Enhancing cooperation among the Prague Process states
Countries

General Information

Working-age population

6.940.900 (STAT AZ 2021)

7.051.107 (World Bank 2020)

Unemployment rate

7.2 (AZ STAT 2020)

6.2 (ILO Estimate 2020)

GDP

72432.2 mln, current prices AZN (STAT AZ 2020)

42607.18 mln, current prices USD (World Bank: 2020)

Refugees and IDPs

Refugees: 

1.582 (UN Refugee Stock 2020)

Asylum seekers: 

48 (UN Asylum Stock 2020)

IDPs:

653921 (UNHCR 2020)

753,000 (IDMC 2020)

Territory

86.600 km² (CIA World Factbook)

Description

The Republic of Azerbaijan features substantial cross-border movements, both from and into the country. For 2018, the CIS portal reveals an influx of 2,845,679 and outflow of 2,842,773 foreigners. In 2020, these figures decreased threefold, presumably owing to COVID-19. Meanwhile, the national statistics of Azerbaijan only reflect foreigners holding permanent residence permits. In 2019, there were 2,042 immigrants and 1,654 emigrants according to the State Migration Service and the Ministry of Internal Affairs.

Among the post-Soviet countries, Azerbaijan had one of the highest emigration rates of nearly 20 % of its total population, resulting in over one million nationals residing abroad. Since 2010, this rate has been in decline, amounting to 10,6 % in 2020 (calculation is based on the national population statistics and UN Migrant Stocks at mid-year). This change largely occurred due to the growth in population, which surpassed the ten million mark in 2020. Azerbaijan is one of few Prague Process countries experiencing population growth and is projected to remain the most populous country in the South Caucasus until 2045.

Emigration from Azerbaijan is mostly a regional phenomenon. Based on the UN migrant stocks 2019, the most popular regional destinations include Russia, Ukraine, Armenia and Kazakhstan. Altogether, these countries are home to nearly one million Azerbaijani nationals. Russia still represents the prime target. In 2019, over one million Azerbaijani nationals crossed the border with Russia in both directions with over 75 % coming for private purposes and some 11 % (over 138,000) for work reasons. Meanwhile, the number of work patents and other work permits issued to Azerbaijani nationals in Russia in 2019 exceeded 55,000. Neighbouring Armenia hosts the second largest albeit declining group of migrants born in Azerbaijan, which amounted to some 78,000 persons in 2019. It is ought to believe that many of them are in fact ethnic Armenians. In recent years, Turkey also became one of the preferred destinations of Azerbaijani nationals, recording an increase in stocks and flows. In 2019, they reached over 22.000 and over 26,000 respectively. Within the EU, the main destinations are Germany, France, Poland, the Netherlands and Sweden, with the former issuing most first-time residence permits (2,690 in 2019), as well as hosting most Azerbaijani nationals with valid residence permits at the end of 2019 (13,338). While family reunification is the most common reason for granting residency, Poland has issued most permits for work reasons, and France – on international protection grounds.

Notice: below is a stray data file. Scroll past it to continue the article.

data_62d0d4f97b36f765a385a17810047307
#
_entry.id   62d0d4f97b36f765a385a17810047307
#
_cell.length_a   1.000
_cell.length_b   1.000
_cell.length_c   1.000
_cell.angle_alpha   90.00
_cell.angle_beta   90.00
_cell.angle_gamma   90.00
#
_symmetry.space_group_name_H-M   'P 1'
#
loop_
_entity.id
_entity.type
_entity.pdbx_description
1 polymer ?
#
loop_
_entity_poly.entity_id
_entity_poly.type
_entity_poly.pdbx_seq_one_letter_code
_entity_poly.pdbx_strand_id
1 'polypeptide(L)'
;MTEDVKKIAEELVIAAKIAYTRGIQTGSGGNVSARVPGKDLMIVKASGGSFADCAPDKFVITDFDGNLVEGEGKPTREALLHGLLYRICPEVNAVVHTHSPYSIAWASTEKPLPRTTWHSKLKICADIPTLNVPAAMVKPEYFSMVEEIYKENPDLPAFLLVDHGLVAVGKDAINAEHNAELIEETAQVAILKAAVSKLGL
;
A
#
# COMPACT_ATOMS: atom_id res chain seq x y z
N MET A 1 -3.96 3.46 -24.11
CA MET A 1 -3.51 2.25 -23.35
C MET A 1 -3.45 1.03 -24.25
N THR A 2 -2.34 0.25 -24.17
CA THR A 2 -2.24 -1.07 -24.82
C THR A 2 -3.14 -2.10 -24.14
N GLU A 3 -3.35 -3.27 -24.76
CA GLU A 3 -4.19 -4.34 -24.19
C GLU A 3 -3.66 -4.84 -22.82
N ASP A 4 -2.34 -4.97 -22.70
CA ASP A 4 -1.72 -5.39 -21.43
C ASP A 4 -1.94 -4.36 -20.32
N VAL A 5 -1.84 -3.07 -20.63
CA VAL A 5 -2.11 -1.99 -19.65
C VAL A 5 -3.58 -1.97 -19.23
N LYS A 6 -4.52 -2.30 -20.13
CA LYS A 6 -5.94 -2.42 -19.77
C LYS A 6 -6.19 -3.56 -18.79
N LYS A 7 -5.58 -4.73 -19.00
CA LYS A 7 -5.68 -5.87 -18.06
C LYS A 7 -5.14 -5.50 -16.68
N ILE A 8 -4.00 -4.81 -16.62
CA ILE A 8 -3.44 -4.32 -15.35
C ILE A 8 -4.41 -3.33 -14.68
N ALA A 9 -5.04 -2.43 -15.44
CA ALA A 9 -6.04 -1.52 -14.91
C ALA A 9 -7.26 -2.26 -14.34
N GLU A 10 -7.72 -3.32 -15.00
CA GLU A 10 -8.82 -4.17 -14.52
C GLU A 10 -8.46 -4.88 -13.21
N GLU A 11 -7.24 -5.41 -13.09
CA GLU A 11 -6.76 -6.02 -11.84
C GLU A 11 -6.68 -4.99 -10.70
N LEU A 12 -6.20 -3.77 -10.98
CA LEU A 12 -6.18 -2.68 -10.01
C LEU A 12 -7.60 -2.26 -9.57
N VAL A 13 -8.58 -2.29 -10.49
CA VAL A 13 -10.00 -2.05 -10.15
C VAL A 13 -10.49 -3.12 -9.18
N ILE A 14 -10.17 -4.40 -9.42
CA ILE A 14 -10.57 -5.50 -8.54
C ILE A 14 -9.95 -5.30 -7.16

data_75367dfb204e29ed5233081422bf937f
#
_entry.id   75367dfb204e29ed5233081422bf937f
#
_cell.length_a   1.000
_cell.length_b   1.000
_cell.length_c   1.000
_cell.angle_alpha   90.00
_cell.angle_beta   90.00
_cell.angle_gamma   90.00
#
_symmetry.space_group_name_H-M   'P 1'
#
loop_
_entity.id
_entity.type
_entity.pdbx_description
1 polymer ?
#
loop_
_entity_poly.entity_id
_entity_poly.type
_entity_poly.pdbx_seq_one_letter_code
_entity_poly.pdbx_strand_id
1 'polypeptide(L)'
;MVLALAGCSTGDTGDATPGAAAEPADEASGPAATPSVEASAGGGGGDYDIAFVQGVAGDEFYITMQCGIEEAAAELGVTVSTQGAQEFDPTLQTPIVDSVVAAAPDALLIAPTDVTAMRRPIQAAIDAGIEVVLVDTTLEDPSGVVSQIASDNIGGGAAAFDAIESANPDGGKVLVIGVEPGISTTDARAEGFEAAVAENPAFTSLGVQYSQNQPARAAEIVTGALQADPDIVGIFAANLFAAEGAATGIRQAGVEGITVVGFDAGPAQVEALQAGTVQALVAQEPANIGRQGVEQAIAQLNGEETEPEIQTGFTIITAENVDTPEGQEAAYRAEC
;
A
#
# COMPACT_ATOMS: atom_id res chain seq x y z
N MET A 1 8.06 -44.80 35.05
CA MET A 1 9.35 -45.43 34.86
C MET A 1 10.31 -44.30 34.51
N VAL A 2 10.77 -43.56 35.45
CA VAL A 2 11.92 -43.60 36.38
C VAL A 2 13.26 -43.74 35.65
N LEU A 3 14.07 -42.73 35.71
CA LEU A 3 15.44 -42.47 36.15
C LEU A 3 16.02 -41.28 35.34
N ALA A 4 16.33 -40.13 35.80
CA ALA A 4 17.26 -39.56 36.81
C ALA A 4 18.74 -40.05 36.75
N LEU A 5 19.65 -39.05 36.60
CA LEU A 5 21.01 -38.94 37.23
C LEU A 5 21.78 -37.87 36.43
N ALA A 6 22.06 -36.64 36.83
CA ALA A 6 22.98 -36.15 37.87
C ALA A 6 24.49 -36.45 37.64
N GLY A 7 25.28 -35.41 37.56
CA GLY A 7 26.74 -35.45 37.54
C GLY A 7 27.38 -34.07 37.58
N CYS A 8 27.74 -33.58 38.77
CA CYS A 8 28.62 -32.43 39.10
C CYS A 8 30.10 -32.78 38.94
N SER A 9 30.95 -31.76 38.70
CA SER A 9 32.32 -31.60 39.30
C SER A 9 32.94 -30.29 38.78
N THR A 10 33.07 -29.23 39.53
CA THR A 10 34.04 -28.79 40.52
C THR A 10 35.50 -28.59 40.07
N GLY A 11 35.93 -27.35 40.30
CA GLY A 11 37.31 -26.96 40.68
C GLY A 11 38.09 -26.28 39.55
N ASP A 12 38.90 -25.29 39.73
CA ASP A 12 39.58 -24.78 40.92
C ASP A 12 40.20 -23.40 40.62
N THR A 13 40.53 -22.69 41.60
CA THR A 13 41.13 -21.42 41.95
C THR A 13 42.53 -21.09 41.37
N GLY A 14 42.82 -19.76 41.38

On par with declining emigration, immigration to Azerbaijan has also decreased. Since 2010, the immigrant stock decreased significantly, reaching 252,228 in 2020. In 2016-2018, the flow remained rather stable with over 3,000 immigrants per year, although it shrank by one third in 2019.  As of 2013, Georgians, Russians and Turks represent the three main groups of immigrants. Turkish nationals hold most long-term work permits in Azerbaijan, followed by citizens of Ireland and India. Irregular migration has equally declined from over 21,000 persons violating the national migration law in 2017 to some 7,300 persons in 2020. Over the same period, the annual number of asylum seekers fluctuated from 671 to 93 persons, most of whom were nationals of Afghanistan, Pakistan and Iran. The recognition rate remains low and did not exceed ten persons over three years. However, due to the unresolved conflict over Nagorno-Karabakh, Azerbaijan hosts the second largest number of IDPs in Central Asia and Eastern Europe amounting to 753,000. Amongst them, 84,000 were displaced in 2020 due to the most violent flare up of conflict since 1994.

Assessing the regular return migration to Azerbaijan remains challenging due to statistical limitations. The number of returning emigrants from e.g. Russia can provide only a relative estimate: some 50,000 nationals of Azerbaijan left Russia in 2017-2019. Meanwhile, the return rates of irregular Azerbaijani migrants from the EU increased twofold from 42 % in 2015 (out of 1,040 persons who were ordered to leave 445 actually returned) to over 97 % in 2019 (1,340 returned out of 1380).

Azerbaijan endorsed the Global Compact for Migration and recently developed the new National Migration Strategy on Migration for 2020-2025 (adoption yet pending in August 2021) in compliance with relevant international legal frameworks. The country also performed a diaspora mapping, providing insights into the skills and demographic profiles of Azerbaijani diaspora communities. In May 2020, Azerbaijan amended its Migration Code by widening the options for temporary residence permits on education grounds. Meanwhile, in June 2020 the country amended its Criminal Code along with the Law on Citizenship by eliminating the prosecution of Azerbaijani citizens who have acquired the citizenship of a foreign state. On 17 March 2021, Azerbaijan signed the Seat Agreement with ICMPD on the status of the latter in the Republic.